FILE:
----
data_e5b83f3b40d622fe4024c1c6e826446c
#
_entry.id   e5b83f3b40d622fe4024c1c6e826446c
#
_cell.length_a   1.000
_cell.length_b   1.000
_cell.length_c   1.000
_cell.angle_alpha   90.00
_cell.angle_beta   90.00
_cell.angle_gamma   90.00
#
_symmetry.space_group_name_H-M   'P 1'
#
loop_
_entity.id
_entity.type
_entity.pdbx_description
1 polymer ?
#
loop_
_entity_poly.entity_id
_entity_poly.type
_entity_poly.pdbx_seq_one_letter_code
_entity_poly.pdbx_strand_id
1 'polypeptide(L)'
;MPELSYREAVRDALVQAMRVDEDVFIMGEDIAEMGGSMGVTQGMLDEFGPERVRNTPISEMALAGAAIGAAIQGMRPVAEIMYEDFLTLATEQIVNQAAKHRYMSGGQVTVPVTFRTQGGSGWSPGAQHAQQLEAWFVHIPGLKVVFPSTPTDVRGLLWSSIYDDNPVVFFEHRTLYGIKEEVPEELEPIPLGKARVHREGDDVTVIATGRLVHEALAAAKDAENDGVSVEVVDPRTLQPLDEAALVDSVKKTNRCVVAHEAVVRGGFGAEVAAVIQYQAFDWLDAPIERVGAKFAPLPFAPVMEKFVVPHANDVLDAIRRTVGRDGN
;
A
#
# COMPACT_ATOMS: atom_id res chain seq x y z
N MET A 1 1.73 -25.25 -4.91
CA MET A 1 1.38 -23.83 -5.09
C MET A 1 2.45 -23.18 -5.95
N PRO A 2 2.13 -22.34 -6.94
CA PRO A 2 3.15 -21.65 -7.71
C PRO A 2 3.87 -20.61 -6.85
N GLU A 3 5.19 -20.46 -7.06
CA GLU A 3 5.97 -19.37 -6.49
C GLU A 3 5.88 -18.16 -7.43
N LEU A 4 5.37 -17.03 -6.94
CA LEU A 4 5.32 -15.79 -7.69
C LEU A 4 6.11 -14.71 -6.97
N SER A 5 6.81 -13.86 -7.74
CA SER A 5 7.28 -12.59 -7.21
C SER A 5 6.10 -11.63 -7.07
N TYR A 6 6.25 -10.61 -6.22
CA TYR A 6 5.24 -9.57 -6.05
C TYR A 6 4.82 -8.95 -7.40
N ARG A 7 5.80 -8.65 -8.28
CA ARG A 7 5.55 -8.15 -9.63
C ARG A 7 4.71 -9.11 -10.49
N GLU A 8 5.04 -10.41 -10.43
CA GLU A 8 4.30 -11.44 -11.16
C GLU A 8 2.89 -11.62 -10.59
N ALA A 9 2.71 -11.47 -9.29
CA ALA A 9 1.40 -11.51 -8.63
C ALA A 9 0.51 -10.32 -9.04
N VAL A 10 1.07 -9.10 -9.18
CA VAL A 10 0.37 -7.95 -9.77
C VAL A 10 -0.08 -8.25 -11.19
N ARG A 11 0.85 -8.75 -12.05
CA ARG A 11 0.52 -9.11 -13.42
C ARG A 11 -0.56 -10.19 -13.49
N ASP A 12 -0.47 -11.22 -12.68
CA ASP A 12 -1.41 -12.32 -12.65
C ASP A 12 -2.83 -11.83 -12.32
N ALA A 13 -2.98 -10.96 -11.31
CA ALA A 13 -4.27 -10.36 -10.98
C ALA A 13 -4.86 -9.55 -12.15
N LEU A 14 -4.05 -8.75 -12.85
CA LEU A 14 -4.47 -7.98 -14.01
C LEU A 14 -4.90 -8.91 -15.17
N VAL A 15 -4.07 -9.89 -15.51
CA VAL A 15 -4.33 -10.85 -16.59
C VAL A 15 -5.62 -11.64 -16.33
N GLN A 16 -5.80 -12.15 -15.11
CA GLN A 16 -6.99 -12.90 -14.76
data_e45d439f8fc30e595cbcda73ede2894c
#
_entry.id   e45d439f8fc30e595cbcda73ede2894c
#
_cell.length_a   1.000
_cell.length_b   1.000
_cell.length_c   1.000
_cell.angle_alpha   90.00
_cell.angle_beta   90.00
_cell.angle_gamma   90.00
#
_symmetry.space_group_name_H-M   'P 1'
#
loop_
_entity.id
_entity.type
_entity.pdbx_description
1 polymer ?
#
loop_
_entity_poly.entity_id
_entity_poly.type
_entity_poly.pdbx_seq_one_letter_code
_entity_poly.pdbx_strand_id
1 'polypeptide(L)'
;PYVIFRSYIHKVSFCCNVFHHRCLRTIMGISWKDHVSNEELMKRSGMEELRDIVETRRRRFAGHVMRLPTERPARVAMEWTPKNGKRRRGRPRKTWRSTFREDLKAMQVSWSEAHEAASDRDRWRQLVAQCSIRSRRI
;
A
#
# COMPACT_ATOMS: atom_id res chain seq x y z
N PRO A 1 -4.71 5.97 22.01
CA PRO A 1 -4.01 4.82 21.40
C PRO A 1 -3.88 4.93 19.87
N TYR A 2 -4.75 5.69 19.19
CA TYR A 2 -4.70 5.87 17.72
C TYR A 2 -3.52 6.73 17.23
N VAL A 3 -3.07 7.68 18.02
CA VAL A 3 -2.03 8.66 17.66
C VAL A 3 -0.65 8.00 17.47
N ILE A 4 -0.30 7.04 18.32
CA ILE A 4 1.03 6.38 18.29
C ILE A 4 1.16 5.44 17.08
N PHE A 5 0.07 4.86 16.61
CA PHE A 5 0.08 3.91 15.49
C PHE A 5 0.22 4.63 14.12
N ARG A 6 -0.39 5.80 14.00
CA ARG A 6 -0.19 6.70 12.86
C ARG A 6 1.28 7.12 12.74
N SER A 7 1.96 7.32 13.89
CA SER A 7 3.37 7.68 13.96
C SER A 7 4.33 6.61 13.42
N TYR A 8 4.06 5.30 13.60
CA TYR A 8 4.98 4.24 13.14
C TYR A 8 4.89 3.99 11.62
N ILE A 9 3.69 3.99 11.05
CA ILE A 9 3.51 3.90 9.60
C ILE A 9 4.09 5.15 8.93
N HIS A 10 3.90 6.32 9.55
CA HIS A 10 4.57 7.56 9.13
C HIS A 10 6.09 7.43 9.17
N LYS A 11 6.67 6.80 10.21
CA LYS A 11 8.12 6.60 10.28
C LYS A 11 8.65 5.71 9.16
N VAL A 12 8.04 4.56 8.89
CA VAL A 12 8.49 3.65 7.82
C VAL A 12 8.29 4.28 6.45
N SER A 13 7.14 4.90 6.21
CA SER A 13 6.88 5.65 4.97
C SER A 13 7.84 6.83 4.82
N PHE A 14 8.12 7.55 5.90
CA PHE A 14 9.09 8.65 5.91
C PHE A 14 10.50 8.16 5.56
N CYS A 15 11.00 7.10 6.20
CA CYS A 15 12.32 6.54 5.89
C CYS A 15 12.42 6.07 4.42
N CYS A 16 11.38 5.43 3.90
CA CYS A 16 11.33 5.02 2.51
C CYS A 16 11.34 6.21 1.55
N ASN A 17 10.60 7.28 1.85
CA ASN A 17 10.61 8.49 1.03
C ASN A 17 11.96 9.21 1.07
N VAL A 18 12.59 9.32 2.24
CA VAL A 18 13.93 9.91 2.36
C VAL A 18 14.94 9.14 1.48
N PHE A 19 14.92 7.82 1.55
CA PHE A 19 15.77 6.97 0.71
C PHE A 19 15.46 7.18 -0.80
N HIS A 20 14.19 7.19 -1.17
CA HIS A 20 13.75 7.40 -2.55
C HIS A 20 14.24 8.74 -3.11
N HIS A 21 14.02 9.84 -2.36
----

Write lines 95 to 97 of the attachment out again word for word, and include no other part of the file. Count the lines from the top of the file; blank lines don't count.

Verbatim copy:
1 polymer ?
#
loop_